Diabetes - Mechanisms/Disease Processes

Turning the Waiting Room into a Classroom: Weekly Classes Using a Vegan or a Portion-Controlled Eating Plan Improve Diabetes Control in a Randomized Translational Study.

BACKGROUND: In research settings, plant-based (vegan) eating plans improve diabetes management, typically reducing weight, glycemia, and low-density lipoprotein (LDL) cholesterol concentrations to a greater extent than has been shown with portion-controlled eating plans.

A Plant-Based Dietary Intervention Improves Beta-Cell Function and Insulin Resistance in Overweight Adults: A 16-Week Randomized Clinical Trial.

The aim of this study was to test the effect of a plant-based dietary intervention on beta-cell function in overweight adults with no history of diabetes. Participants (n = 75) were randomized to follow a low-fat plant-based diet (n = 38) or to make no diet changes (n = 37) for 16 weeks. At baseline and 16 weeks, beta-cell function was quantified with a mathematical model. Using a standard meal test, insulin secretory rate was calculated by C-peptide deconvolution. The Homeostasis Model Assessment (HOMA-IR) index was used to assess insulin resistance while fasting.

Dietary methionine restriction regulated energy and protein homeostasis by improving thyroid function in high fat diet mice.

Methionine-restricted diets (MRD) show an integrated series of beneficial health effects, including improving insulin sensitivity, limiting fat deposition, and decreasing oxidative stress, and inflammation responses. We aimed to explore the systemic responses to a MRD in mice fed with a high fat (HFD) and clarify the possible mechanism. Mice were fed with a control diet (0.86% methionine + 4% fat, CON), HFD (0.86% methionine + 20% fat), or MRD (0.17% methionine + 20% fat) for 22 consecutive weeks. HFD-fed mice showed widespread systemic metabolic disorders and thyroid dysfunction.

Lacto-Vegetarian Diet and Correlation of Fasting Blood Sugar with Lipids in Population Practicing Sedentary Lifestyle.

Rising burden of diabetes in India requires quick intervention that integrates policies and programs for effective prevention and control of disease. This retrospective cross-sectional study was conducted to observe effect of diet in two Indian communities practicing sedentary lifestyle. Fasting blood samples were analyzed for blood sugar, glycated-hemoglobin (HbA1C), and lipid profile. Body mass index (BMI) and waist circumference (WC) measurements were recorded.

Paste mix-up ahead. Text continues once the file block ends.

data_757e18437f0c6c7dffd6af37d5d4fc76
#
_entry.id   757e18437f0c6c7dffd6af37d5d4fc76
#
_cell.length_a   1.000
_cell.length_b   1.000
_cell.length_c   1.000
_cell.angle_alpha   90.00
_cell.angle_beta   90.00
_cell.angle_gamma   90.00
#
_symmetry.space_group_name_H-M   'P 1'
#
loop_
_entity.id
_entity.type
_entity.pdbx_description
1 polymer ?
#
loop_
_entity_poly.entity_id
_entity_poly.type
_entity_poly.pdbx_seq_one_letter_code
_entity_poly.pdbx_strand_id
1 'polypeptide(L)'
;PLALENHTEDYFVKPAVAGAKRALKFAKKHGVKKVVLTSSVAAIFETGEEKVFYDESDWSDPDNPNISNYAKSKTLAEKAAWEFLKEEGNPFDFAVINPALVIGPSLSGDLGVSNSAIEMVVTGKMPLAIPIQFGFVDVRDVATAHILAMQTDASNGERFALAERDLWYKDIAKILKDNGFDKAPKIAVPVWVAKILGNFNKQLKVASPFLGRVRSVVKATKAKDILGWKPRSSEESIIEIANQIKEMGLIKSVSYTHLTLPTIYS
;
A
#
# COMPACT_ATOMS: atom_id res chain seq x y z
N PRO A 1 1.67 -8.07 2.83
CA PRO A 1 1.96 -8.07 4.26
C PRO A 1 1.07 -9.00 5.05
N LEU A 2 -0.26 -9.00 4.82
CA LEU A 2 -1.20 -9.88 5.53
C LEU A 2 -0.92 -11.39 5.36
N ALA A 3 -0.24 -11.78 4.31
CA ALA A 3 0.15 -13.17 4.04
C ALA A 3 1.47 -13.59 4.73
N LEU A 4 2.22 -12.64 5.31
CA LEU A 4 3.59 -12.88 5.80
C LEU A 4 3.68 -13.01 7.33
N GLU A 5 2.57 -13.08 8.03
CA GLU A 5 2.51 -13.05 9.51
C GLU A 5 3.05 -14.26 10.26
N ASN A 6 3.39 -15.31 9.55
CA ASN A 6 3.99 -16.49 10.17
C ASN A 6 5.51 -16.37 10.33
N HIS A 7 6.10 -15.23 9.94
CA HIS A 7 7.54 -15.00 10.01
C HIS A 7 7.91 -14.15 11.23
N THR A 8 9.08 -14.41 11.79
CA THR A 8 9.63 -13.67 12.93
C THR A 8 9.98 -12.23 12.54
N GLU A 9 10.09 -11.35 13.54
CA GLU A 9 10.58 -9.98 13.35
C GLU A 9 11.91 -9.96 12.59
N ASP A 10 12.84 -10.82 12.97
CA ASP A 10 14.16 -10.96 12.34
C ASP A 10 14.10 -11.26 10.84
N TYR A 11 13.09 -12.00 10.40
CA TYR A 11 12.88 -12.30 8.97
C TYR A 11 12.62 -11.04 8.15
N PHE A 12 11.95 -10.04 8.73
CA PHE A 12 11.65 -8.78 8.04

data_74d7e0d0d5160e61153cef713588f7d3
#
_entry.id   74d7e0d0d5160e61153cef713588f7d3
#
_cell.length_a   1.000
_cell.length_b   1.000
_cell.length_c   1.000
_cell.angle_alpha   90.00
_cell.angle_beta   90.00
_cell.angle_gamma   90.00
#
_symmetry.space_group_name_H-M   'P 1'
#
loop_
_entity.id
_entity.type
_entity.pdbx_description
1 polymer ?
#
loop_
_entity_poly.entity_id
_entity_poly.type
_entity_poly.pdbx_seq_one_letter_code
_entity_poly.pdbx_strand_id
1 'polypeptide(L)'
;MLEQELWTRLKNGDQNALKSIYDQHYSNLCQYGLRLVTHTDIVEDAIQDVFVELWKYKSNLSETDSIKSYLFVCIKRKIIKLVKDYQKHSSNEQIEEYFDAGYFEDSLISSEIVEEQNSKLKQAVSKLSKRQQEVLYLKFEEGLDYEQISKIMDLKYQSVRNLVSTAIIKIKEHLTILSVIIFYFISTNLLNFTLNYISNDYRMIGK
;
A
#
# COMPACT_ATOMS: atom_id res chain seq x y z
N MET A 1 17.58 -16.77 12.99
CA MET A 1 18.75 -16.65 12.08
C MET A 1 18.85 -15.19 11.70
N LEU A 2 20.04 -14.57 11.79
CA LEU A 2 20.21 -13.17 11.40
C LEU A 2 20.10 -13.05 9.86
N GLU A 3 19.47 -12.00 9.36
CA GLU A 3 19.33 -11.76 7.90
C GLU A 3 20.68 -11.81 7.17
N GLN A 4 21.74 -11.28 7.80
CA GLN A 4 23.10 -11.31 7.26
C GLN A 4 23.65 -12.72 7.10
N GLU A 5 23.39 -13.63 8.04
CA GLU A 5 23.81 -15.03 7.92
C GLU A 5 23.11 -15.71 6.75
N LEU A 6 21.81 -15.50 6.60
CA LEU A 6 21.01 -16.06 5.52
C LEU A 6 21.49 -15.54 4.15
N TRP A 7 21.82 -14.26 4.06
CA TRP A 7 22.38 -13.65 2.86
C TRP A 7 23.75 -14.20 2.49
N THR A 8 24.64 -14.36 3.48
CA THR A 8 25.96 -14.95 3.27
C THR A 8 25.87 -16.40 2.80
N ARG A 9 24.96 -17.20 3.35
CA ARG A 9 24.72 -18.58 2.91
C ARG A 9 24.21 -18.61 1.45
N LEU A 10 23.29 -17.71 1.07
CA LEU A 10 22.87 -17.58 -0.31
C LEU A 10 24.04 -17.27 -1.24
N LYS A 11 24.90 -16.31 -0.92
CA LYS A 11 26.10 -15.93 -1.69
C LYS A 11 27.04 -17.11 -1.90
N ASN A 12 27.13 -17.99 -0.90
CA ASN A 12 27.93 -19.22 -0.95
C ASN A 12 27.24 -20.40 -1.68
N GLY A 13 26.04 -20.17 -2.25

Environmental factors in the etiology of type 1 diabetes.

Type 1 diabetes is considered to be an autoimmune disease in which T lymphocytes infiltrate the islets of pancreas and destroy the insulin producing beta cell population. Besides antigen specificity, the quality of immune reactivity against islet cell antigen(s) is an important determinant of the beta cell destruction. Much evidence indicates that the function of the gut immune system is central in the pathogenesis, as the regulation of the gut immune system may be aberrant in type 1 diabetes.

Vegetarian diet-induced increase in linoleic acid in serum phospholipids is associated with improved insulin sensitivity in subjects with type 2 diabetes.

BACKGROUND AND AIMS: Fatty acids are important cellular constituents that may affect many metabolic processes relevant for the development of diabetes and its complications. We showed previously that vegetarian diet leads to greater increase in metabolic clearance rate of glucose (MCR) than conventional hypocaloric diet.

Predominantly vegetarian diet in patients with incipient and early clinical diabetic nephropathy: effects on albumin excretion rate and nutritional status.

Several studies have suggested that dietary protein quality may be an important determinant in the natural history of renal disease. We have therefore studied the effects of a predominantly vegetarian diet in eight patients with Type 1 diabetes mellitus and an albumin excretion rate (AER) in excess of 30 micrograms min-1. The AER was measured after an 8-week run-in period on the patient's usual diet, and again after 8 weeks of a predominantly vegetarian diet in which the proportion of vegetable protein was supplemented in order to minimize the reduction in total dietary protein intake.


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